It was the day after Rev. Martin Luther King Jr. was murdered in Tennessee. Driving back through downtown, in a light rain, we encountered a march coming up the 4-lane road the other way, preceded by a couple of motorcycle cops and trailed by a squad car. The silent crowd, maybe a thousand or so, was, as far as I could see, all black, probably students from St. Augustine and Shaw universities, the two black colleges in town. On the front rank, the marchers carried a banner on a horizontal pole. I do not recall what it said.

 I had marched with Shaw and St. Aug students, for integration, before, but I was not aware of a march that day. I wouldn't have joined anyway since I was preoccupied with marriage.

The cars and trucks going my way came to a halt, probably at police direction, though I couldn't see that far ahead. We'd been halted for five minutes or so, and the head of the march had just passed my Saab 96 when a lifted Chevelle with big rear tires came roaring up from behind the marchers, pulled over in front of the crowd, then reversed with tires screeching into the crowd.

The marchers scattered. Unlike in Charlottesville, no one was hit (as far as I could tell) and I did not see how the police reacted. I was distracted.

As the marchers ran in all directions, many came past the line of stopped cars. One, who had a furled umbrella, smashed the windshield of the pickup truck stopped just in front of me. Another leaned in my open window and spat in my face.

As I was wiping my face I saw the two men in the pickup get out of the cab and pull a shotgun from behind the seat. They got back in the truck and the stopped cars began moving away from the commotion.

As soon as I reached a cross street, I pulled over and found a pay phone. I called the police to report two angry men with a shotgun and gave the plate number.

And then we drove home.

The Charlottesville driver wouldn't know that story, but I don't think he was imitating the Muslim assailants who have driven cars and trucks into crowds in France, England and elsewhere. I'd guess he was letting his redneck juices flow naturally.

Today would have been a good day for Whiny Baby Donald to have put some distance between himself and nazis. He didn't. His kind of people.

UPDATE SUNDAY

Saturday I heard part of an interview  with the deputy mayor of Charlottsville in which he noted that despite the presence of Mr. Jefferson's university, the city has had a long history of aniblack racism and violence. It took part in Massive Resistance to the Supreme Court's order to desegregate public  schools, for example.

He did not go back further than that. His remarks reminded me of an incident related to me by the professor in my college senior seminar, who was a graduate student at UVA when its grad school was integrated in, as I recall, 1951. (The first cracks in southern antiblack hatred came in the grad schools of public universities in several states.)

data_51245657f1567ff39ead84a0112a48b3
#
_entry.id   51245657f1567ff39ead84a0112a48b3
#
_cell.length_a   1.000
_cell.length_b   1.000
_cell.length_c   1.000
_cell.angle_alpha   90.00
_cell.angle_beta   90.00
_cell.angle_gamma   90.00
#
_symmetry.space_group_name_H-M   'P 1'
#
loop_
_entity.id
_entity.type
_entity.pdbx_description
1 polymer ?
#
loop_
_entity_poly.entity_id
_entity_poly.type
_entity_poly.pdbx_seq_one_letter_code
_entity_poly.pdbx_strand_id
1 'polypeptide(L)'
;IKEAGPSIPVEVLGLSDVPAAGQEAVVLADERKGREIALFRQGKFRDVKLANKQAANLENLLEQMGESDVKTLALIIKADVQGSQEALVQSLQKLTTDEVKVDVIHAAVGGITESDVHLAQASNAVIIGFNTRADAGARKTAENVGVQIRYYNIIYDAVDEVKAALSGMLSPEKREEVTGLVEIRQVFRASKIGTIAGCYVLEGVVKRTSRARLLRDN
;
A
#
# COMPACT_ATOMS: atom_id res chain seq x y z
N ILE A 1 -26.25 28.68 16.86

The grandfathers of the same nazis who came to Charlottesville this week came then, too, and tried to burn down the school.

The state police were called out in force and stayed on the campus for quite a while, though I don't believe they were able to identify the arsonists.

Today the New York Times has a story alleging, with entire credibility, that Trump was urged to condemn nazism and refused. The reason, clearly, is that he doesn't see anything wrong with antiblack racism (or antisemitism, either, for that matter). The proof, like the dog that did not bark in the night, is not what WBD said or failed to say but in what he failed to do.

Recall how many times he has offered/threatened to send federal help to Chicago to help deal wth its violence.

No such offer was made to Charlottesville.

Tuesday, August 8, 2017

Funniest story this month (so far)

So Kellyanne Conway says the White House is considering introducing lie detectors into the West Wing.

I predict some liars would be discovered.

Christians I knew

I grew up among Southern Baptists. I didn't like them. Still don't. But I was interested to see recently that the church's national conference voted to condemn the "alt-right." (A name I deplore; we already have a name for them: neoNazis.)

It was not unanimous.

Southern Baptists have always been fractious, and they're hell on liberals.

So I was interested, but unsurprised, to see what happened when a pastor called for witness statements from people who quit the church.

Next time you see a report about the National Prayer Breakfast,  think about this.

So far as I know, no other cult has voted on whether to condemn neoNazis. So there's that.